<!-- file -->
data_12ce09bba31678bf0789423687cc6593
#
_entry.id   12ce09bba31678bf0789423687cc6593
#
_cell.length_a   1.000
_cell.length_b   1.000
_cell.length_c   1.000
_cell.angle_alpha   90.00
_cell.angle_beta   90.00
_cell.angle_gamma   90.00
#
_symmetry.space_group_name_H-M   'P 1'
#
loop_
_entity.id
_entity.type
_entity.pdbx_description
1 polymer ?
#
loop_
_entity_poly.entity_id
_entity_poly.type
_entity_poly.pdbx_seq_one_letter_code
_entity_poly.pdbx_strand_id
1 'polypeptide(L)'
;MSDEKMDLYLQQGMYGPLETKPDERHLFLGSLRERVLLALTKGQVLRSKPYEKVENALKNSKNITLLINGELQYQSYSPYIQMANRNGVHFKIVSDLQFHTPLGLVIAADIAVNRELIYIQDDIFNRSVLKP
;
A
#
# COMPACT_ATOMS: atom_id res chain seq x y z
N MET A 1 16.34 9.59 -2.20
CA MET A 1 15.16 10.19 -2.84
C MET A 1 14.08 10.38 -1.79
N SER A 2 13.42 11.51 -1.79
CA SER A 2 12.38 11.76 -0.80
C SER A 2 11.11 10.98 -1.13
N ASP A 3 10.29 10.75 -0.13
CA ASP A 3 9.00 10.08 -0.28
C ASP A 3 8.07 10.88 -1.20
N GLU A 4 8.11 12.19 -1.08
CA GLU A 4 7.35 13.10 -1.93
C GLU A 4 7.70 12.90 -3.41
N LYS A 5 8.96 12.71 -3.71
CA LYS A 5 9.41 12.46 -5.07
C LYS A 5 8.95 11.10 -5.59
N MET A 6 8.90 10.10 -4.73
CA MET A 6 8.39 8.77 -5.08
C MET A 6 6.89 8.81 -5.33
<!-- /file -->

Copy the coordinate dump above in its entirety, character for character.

data_12ce09bba31678bf0789423687cc6593
#
_entry.id   12ce09bba31678bf0789423687cc6593
#
_cell.length_a   1.000
_cell.length_b   1.000
_cell.length_c   1.000
_cell.angle_alpha   90.00
_cell.angle_beta   90.00
_cell.angle_gamma   90.00
#
_symmetry.space_group_name_H-M   'P 1'
#
loop_
_entity.id
_entity.type
_entity.pdbx_description
1 polymer ?
#
loop_
_entity_poly.entity_id
_entity_poly.type
_entity_poly.pdbx_seq_one_letter_code
_entity_poly.pdbx_strand_id
1 'polypeptide(L)'
;MSDEKMDLYLQQGMYGPLETKPDERHLFLGSLRERVLLALTKGQVLRSKPYEKVENALKNSKNITLLINGELQYQSYSPYIQMANRNGVHFKIVSDLQFHTPLGLVIAADIAVNRELIYIQDDIFNRSVLKP
;
A
#
# COMPACT_ATOMS: atom_id res chain seq x y z
N MET A 1 16.34 9.59 -2.20
CA MET A 1 15.16 10.19 -2.84
C MET A 1 14.08 10.38 -1.79
N SER A 2 13.42 11.51 -1.79
CA SER A 2 12.38 11.76 -0.80
C SER A 2 11.11 10.98 -1.13
N ASP A 3 10.29 10.75 -0.13
CA ASP A 3 9.00 10.08 -0.28
C ASP A 3 8.07 10.88 -1.20
N GLU A 4 8.11 12.19 -1.08
CA GLU A 4 7.35 13.10 -1.93
C GLU A 4 7.70 12.90 -3.41
N LYS A 5 8.96 12.71 -3.71
CA LYS A 5 9.41 12.46 -5.07
C LYS A 5 8.95 11.10 -5.59
N MET A 6 8.90 10.10 -4.73
CA MET A 6 8.39 8.77 -5.08
C MET A 6 6.89 8.81 -5.33